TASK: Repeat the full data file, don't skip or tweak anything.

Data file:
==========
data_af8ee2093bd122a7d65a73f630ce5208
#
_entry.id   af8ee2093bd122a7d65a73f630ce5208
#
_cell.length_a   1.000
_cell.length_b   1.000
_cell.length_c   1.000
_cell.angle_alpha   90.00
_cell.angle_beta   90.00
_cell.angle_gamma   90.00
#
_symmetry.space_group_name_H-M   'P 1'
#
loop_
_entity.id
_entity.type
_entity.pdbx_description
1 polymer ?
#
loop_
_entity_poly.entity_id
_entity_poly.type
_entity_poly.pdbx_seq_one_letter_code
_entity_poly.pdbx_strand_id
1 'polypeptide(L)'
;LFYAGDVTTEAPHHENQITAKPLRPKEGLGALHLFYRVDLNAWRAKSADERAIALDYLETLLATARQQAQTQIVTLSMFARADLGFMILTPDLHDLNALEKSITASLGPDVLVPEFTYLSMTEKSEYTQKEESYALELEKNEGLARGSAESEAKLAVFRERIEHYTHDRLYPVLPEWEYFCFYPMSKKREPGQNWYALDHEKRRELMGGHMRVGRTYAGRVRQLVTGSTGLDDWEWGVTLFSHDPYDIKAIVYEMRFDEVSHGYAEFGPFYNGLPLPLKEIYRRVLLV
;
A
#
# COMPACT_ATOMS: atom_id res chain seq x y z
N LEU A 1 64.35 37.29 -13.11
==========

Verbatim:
data_af8ee2093bd122a7d65a73f630ce5208
#
_entry.id   af8ee2093bd122a7d65a73f630ce5208
#
_cell.length_a   1.000
_cell.length_b   1.000
_cell.length_c   1.000
_cell.angle_alpha   90.00
_cell.angle_beta   90.00
_cell.angle_gamma   90.00
#
_symmetry.space_group_name_H-M   'P 1'
#
loop_
_entity.id
_entity.type
_entity.pdbx_description
1 polymer ?
#
loop_
_entity_poly.entity_id
_entity_poly.type
_entity_poly.pdbx_seq_one_letter_code
_entity_poly.pdbx_strand_id
1 'polypeptide(L)'
;LFYAGDVTTEAPHHENQITAKPLRPKEGLGALHLFYRVDLNAWRAKSADERAIALDYLETLLATARQQAQTQIVTLSMFARADLGFMILTPDLHDLNALEKSITASLGPDVLVPEFTYLSMTEKSEYTQKEESYALELEKNEGLARGSAESEAKLAVFRERIEHYTHDRLYPVLPEWEYFCFYPMSKKREPGQNWYALDHEKRRELMGGHMRVGRTYAGRVRQLVTGSTGLDDWEWGVTLFSHDPYDIKAIVYEMRFDEVSHGYAEFGPFYNGLPLPLKEIYRRVLLV
;
A
#
# COMPACT_ATOMS: atom_id res chain seq x y z
N LEU A 1 64.35 37.29 -13.11